Tourists who want to tour Dorasan Observatory and the 3rd tunnel, have to have a passport and make a reservation in advance at the DMZ ticket box located in the Imjingak parking lot.
Tourists can tour the 3rd tunnel, Dorasan Observatory, Mt. Dorasan and Unification Park by shuttle bus. Soldiers act as guides on this package tour. Only Korean speaking guides are available if you make your reservation here, so foreigners should contact a travel agency to arrange an English speaking guide in advance.
Private cars and taxies are not permitted. Only designated shuttle buses can enter because it is located in the demilitarized zone.
Closed : Open all year round (Gyeonggi Pyeonghwa Center closed on Mondays)
Operating Hours : Gyeonggi Pyeonghwa Center 10:00 - 18:00
* Sangam DMC Station, Seoul Subway line 6 or Seoul Station, Seoul Subway line 1 & 4 >> Taransfer to Gyeongui line >> Get off at Munsan Station >> Get the tour train towards Dorasan Mt. >> Get off at Iimjingang River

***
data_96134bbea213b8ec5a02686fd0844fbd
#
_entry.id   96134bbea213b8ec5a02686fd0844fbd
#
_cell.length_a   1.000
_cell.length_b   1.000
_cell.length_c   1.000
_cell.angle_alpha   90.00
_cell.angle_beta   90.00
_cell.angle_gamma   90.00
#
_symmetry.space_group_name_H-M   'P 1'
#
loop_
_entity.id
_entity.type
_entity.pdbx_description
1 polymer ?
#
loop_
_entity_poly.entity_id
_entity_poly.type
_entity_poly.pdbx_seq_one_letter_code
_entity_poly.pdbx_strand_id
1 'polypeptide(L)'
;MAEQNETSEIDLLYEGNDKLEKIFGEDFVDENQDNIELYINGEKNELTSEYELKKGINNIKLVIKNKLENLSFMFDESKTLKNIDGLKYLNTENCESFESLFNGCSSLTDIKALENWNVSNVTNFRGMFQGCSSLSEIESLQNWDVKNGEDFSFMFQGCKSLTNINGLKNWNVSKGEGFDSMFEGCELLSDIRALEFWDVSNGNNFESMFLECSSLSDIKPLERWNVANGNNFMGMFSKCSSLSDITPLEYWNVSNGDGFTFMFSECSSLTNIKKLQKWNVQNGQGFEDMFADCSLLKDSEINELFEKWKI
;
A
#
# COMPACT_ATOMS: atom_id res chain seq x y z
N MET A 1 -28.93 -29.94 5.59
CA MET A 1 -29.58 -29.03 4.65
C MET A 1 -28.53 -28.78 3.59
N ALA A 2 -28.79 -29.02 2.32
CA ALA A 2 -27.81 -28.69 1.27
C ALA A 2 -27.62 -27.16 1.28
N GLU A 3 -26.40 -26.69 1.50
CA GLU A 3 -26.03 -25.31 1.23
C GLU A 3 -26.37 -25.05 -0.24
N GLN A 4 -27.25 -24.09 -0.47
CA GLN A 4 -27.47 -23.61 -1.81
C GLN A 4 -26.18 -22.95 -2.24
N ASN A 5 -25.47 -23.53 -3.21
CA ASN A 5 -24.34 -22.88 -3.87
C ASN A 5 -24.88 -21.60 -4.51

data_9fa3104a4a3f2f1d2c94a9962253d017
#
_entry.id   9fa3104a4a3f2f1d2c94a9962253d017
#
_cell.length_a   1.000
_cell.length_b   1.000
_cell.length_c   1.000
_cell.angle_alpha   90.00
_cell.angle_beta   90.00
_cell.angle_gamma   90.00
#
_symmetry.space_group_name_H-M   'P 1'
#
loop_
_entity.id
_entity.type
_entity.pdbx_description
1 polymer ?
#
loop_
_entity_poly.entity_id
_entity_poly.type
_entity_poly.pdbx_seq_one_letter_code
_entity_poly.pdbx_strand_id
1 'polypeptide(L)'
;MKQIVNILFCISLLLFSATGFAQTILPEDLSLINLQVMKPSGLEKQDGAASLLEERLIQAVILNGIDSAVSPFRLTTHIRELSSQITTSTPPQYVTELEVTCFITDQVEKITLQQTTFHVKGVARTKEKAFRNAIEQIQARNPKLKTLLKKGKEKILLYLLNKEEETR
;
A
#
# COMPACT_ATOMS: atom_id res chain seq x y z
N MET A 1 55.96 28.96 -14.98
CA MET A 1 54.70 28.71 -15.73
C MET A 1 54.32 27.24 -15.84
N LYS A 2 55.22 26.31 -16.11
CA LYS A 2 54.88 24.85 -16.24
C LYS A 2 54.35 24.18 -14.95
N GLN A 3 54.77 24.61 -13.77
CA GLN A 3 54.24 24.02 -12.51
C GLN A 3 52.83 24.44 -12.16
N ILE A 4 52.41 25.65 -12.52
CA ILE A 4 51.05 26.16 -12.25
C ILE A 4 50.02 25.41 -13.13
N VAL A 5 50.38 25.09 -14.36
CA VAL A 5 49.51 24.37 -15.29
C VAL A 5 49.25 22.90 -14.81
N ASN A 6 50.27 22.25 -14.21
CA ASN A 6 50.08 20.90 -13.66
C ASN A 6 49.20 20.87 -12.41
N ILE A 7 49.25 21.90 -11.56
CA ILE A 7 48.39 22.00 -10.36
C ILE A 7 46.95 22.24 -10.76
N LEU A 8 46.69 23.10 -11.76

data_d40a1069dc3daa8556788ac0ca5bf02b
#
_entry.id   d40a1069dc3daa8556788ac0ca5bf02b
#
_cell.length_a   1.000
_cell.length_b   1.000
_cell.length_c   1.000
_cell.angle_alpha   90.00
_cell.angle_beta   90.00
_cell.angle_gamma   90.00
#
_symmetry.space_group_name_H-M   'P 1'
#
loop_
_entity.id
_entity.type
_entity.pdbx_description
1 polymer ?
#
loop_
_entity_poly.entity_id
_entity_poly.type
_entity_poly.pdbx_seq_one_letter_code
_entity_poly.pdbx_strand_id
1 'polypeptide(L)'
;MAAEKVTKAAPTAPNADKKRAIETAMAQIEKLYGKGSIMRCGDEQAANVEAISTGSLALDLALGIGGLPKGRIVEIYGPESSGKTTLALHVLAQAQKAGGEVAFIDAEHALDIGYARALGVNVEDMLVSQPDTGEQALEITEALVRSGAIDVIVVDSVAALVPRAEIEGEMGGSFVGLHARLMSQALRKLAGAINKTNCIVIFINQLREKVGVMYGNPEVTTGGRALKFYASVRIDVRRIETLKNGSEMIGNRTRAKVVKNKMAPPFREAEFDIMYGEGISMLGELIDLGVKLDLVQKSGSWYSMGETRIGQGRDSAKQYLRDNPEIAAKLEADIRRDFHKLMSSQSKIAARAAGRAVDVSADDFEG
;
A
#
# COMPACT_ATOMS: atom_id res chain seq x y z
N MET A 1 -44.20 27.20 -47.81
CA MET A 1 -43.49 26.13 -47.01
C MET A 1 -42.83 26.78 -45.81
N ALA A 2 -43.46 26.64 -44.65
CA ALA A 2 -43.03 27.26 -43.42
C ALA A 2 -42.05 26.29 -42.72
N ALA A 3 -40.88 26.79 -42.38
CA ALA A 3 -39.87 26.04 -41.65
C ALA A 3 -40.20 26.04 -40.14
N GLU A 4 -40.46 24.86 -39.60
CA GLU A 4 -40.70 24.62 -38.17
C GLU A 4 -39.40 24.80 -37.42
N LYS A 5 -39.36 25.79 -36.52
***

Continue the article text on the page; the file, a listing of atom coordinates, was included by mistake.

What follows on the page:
* Seoul Station, Seoul Subway line 1 & 4 or Gwanghwamun Station, Seoul Subway line 5 >> Take the red bus #9710 >> Get off at Munsan Bus Terminal >> Take the city bus #58 >> Get off at Imjingak
* Bus: From Munsan Intercity Bus Terminal, take city bus No. 94 bound for Imjingak (runs every 30 min / 10-15 min ride).
* Taxi: Takes 10 min from Munsan Intercity Bus Terminal.
* Subway: From Seoul Station, take the subway Gyeongui Line and get off at Munsan Station (runs 1 times an hour, 05:50-23:20). Take a train and get off at Imjingang Station (10:00, 11:00, 12:00, 1:00, 2:00, 3:00). Walk 600m.
Entrance to the North Korean-dug 4th Infiltration Tunnel, Korean DMZ.
Since November 15, 1974, the South has discovered that four tunnels crossing the DMZ have been dug by North Korea.
This is indicated by the orientation of the blasting lines within each tunnel. Upon their discovery, North Korea claimed that the tunnels were for coal mining; however, no coal has been found in the tunnels, which are dug through granite, but some of the tunnel walls have been painted black to give the appearance of anthracite.
The tunnels are believed to have been planned as a military invasion route by North Korea.
Each shaft is large enough to permit the passage of an entire infantry division in one hour, though the tunnels are not wide enough for tanks or vehicles.
All the tunnels run in a north-south direction and do not have branches. Following each discovery, engineering within the tunnels has become progressively more advanced.
For example, the third tunnel sloped slightly upwards as it progressed southward, to prevent water stagnation.
Today, visitors may visit the second, third and fourth tunnels through guided tours